journal = "Journal of Addiction Medicine",
issn = "1932-0620",
publisher = "Lippincott Williams and Wilkins",

}

RIS (suitable for import to EndNote) Download

TY - JOUR

T1 - Exercise Addiction Prevalence and Correlates in the Absence of Eating Disorder Symptomology

T2 - A Systematic Review and Meta-analysis

AU - Trott, Mike

AU - Jackson, Sarah E

AU - Firth, Joseph

AU - Fisher, Abigail

AU - Johnstone, James

AU - Mistry, Amit

AU - Stubbs, Brendon

AU - Smith, Lee

PY - 2020/6/2

Y1 - 2020/6/2

N2 - BACKGROUND: Exercise addiction (EA) can be debilitating and can be a symptom of an eating disorder. To date, the prevalence rates of EA without indicated eating disorders in the general population and associated correlates remain unreported.METHODS: Two authors searched major databases from inception to 31/12/2018 to identify studies investigating the prevalence of EA in any population without indicated eating disorders. We conducted a random effects meta-analysis to report (i) prevalence rates of EA using the exercise addiction inventory and exercise dependence scale and compare sub-populations, (ii) compare methods of EA measurement and explore heterogeneity, and (iii) report on correlates.RESULTS: A total of 13 studies including 3635 people were included. The prevalence of EA among general exercisers was 8.1% (95% CI 1.5%-34.2%), amateur competitive athletes was 5.0% (95% CI 1.3%-17.3%), and university students was 5.5% (95% CI 1.4-19.1%%). Overall prevalence rates varied depending on the EA measurement tool. EA subjects were more likely to have lower levels of overall wellbeing (only in amateur competitive athletes), higher anxiety levels, and have greater frontal brain activity.CONCLUSIONS: EA is prevalent in the absence of indicated eating disorders across populations but varies depending on measurement tool. Further research is needed to explore EA without indicated eating disorders in different populations using homogenous measurement tools, further determine psychological correlates, and examine which measures of EA without indicated eating disorders predict poor health outcomes.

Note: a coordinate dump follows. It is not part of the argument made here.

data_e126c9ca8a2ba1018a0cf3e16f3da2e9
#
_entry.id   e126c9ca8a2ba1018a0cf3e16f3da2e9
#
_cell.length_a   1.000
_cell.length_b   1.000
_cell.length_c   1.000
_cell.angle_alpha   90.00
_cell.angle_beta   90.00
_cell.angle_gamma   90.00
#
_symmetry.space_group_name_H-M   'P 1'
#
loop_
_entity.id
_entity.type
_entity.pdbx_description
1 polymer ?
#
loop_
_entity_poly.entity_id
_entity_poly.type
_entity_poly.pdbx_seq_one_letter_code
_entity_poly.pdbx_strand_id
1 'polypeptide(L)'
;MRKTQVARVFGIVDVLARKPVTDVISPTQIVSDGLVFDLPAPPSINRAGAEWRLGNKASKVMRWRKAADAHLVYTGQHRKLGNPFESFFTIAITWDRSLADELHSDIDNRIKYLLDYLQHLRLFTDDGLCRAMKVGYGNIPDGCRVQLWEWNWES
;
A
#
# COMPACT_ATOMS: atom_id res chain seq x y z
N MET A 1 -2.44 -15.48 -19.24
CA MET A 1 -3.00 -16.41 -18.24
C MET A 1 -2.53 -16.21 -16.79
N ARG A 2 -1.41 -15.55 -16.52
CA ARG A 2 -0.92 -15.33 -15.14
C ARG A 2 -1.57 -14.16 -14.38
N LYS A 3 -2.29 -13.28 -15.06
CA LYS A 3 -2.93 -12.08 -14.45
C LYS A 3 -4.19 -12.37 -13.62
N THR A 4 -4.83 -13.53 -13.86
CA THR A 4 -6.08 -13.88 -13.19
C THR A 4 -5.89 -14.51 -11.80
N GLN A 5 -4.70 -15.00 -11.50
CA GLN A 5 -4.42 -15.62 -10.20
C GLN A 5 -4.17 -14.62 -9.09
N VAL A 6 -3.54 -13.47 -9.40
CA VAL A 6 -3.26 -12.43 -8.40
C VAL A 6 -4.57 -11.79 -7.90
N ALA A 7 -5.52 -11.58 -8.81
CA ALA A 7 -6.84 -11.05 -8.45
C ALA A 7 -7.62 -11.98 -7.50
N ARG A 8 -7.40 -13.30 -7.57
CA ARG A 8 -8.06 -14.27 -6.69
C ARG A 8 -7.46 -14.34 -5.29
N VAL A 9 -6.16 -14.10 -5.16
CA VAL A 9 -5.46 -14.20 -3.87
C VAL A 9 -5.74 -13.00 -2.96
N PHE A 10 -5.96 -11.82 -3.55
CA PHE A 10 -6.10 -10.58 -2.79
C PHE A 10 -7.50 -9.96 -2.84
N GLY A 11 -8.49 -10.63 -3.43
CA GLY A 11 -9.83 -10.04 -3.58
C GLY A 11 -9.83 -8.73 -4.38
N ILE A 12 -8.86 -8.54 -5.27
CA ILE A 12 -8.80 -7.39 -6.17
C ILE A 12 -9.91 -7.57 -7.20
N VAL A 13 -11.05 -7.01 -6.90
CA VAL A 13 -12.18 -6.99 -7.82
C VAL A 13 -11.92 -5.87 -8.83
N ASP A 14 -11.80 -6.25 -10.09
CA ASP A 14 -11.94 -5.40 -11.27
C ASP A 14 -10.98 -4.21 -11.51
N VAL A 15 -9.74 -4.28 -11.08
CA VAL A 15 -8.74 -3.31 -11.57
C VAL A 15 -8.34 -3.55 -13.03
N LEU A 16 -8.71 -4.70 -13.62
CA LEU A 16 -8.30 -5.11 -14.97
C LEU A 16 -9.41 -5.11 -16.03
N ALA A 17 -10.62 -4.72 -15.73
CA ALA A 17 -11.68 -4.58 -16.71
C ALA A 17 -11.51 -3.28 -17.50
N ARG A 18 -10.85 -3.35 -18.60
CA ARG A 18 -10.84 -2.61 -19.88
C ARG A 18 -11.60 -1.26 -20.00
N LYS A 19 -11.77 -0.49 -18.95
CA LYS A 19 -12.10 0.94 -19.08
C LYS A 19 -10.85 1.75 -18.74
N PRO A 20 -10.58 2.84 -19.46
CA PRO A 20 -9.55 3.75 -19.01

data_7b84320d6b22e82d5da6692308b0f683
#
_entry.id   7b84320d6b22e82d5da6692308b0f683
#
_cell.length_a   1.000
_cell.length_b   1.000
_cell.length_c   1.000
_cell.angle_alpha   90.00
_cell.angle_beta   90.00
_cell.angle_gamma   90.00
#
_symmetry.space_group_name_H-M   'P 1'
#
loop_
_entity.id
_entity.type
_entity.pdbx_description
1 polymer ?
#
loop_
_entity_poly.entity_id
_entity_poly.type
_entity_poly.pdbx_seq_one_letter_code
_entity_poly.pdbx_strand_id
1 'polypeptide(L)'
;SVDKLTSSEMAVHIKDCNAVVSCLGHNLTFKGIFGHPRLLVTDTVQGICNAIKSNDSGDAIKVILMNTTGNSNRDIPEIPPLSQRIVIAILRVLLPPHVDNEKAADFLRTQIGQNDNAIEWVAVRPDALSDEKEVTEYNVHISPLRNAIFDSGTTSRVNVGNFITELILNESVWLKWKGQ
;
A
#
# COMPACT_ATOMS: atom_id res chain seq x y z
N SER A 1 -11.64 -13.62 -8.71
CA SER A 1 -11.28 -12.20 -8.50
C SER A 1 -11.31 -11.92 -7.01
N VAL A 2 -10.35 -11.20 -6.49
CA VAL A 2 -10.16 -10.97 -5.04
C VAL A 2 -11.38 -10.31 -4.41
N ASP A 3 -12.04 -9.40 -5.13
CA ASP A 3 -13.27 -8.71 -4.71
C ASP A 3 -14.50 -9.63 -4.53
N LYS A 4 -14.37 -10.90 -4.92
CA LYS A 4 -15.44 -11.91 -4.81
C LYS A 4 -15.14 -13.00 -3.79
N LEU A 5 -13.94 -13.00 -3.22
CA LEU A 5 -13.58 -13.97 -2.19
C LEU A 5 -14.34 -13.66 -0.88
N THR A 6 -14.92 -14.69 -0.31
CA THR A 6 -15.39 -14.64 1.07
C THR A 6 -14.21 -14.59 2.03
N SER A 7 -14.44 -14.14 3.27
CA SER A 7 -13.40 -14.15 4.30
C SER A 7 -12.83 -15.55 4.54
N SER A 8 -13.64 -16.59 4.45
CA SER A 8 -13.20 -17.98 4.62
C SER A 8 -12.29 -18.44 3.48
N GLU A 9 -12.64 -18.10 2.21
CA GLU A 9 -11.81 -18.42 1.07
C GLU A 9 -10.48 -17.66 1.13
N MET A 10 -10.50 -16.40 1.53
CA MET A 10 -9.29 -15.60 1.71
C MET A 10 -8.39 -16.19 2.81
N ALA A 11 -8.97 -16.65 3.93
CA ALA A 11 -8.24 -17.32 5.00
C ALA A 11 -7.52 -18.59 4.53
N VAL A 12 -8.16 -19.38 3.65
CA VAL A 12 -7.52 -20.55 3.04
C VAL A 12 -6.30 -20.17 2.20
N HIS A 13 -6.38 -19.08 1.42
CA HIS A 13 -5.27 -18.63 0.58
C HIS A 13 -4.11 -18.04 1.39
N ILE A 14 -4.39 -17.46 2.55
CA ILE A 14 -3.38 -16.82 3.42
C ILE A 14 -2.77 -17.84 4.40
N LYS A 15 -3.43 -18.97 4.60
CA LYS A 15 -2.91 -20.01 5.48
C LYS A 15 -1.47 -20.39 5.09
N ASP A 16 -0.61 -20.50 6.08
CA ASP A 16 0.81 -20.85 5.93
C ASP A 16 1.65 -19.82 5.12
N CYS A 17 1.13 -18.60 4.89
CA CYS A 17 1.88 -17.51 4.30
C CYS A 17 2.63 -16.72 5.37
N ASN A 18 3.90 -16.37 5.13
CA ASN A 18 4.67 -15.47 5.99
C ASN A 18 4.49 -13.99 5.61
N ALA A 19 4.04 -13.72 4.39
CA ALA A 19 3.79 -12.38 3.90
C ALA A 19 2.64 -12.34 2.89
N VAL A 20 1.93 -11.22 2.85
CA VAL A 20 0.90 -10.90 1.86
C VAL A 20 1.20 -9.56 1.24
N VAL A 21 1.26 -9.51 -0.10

AB - BACKGROUND: Exercise addiction (EA) can be debilitating and can be a symptom of an eating disorder. To date, the prevalence rates of EA without indicated eating disorders in the general population and associated correlates remain unreported.METHODS: Two authors searched major databases from inception to 31/12/2018 to identify studies investigating the prevalence of EA in any population without indicated eating disorders. We conducted a random effects meta-analysis to report (i) prevalence rates of EA using the exercise addiction inventory and exercise dependence scale and compare sub-populations, (ii) compare methods of EA measurement and explore heterogeneity, and (iii) report on correlates.RESULTS: A total of 13 studies including 3635 people were included. The prevalence of EA among general exercisers was 8.1% (95% CI 1.5%-34.2%), amateur competitive athletes was 5.0% (95% CI 1.3%-17.3%), and university students was 5.5% (95% CI 1.4-19.1%%). Overall prevalence rates varied depending on the EA measurement tool. EA subjects were more likely to have lower levels of overall wellbeing (only in amateur competitive athletes), higher anxiety levels, and have greater frontal brain activity.CONCLUSIONS: EA is prevalent in the absence of indicated eating disorders across populations but varies depending on measurement tool. Further research is needed to explore EA without indicated eating disorders in different populations using homogenous measurement tools, further determine psychological correlates, and examine which measures of EA without indicated eating disorders predict poor health outcomes.

U2 - 10.1097/ADM.0000000000000664

DO - 10.1097/ADM.0000000000000664

M3 - Article

C2 - 32496431

JO - Journal of Addiction Medicine

JF - Journal of Addiction Medicine

SN - 1932-0620

ER -